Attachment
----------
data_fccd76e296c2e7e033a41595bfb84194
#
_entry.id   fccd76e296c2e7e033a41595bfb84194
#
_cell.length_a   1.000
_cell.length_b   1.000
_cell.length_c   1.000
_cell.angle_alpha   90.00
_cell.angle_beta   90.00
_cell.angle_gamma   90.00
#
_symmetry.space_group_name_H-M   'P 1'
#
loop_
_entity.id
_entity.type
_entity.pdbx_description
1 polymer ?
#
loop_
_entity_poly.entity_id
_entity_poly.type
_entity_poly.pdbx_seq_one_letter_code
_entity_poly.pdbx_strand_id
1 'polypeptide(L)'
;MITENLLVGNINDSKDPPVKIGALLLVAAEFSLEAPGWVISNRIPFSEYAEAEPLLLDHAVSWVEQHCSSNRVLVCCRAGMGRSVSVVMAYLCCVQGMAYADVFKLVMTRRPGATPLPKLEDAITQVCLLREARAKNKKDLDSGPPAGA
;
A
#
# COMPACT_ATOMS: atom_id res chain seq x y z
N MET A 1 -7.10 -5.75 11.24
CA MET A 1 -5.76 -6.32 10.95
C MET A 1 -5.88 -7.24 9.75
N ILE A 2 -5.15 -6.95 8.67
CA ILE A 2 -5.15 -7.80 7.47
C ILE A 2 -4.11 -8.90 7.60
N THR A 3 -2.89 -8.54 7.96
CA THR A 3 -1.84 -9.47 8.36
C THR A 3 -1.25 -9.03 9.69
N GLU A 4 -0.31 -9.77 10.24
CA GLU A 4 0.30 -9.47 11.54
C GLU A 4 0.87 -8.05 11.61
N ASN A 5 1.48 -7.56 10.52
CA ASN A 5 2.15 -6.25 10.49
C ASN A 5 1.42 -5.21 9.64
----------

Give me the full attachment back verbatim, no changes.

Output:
data_fccd76e296c2e7e033a41595bfb84194
#
_entry.id   fccd76e296c2e7e033a41595bfb84194
#
_cell.length_a   1.000
_cell.length_b   1.000
_cell.length_c   1.000
_cell.angle_alpha   90.00
_cell.angle_beta   90.00
_cell.angle_gamma   90.00
#
_symmetry.space_group_name_H-M   'P 1'
#
loop_
_entity.id
_entity.type
_entity.pdbx_description
1 polymer ?
#
loop_
_entity_poly.entity_id
_entity_poly.type
_entity_poly.pdbx_seq_one_letter_code
_entity_poly.pdbx_strand_id
1 'polypeptide(L)'
;MITENLLVGNINDSKDPPVKIGALLLVAAEFSLEAPGWVISNRIPFSEYAEAEPLLLDHAVSWVEQHCSSNRVLVCCRAGMGRSVSVVMAYLCCVQGMAYADVFKLVMTRRPGATPLPKLEDAITQVCLLREARAKNKKDLDSGPPAGA
;
A
#
# COMPACT_ATOMS: atom_id res chain seq x y z
N MET A 1 -7.10 -5.75 11.24
CA MET A 1 -5.76 -6.32 10.95
C MET A 1 -5.88 -7.24 9.75
N ILE A 2 -5.15 -6.95 8.67
CA ILE A 2 -5.15 -7.80 7.47
C ILE A 2 -4.11 -8.90 7.60
N THR A 3 -2.89 -8.54 7.96
CA THR A 3 -1.84 -9.47 8.36
C THR A 3 -1.25 -9.03 9.69
N GLU A 4 -0.31 -9.77 10.24
CA GLU A 4 0.30 -9.47 11.54
C GLU A 4 0.87 -8.05 11.61
N ASN A 5 1.48 -7.56 10.52
CA ASN A 5 2.15 -6.25 10.49
C ASN A 5 1.42 -5.21 9.64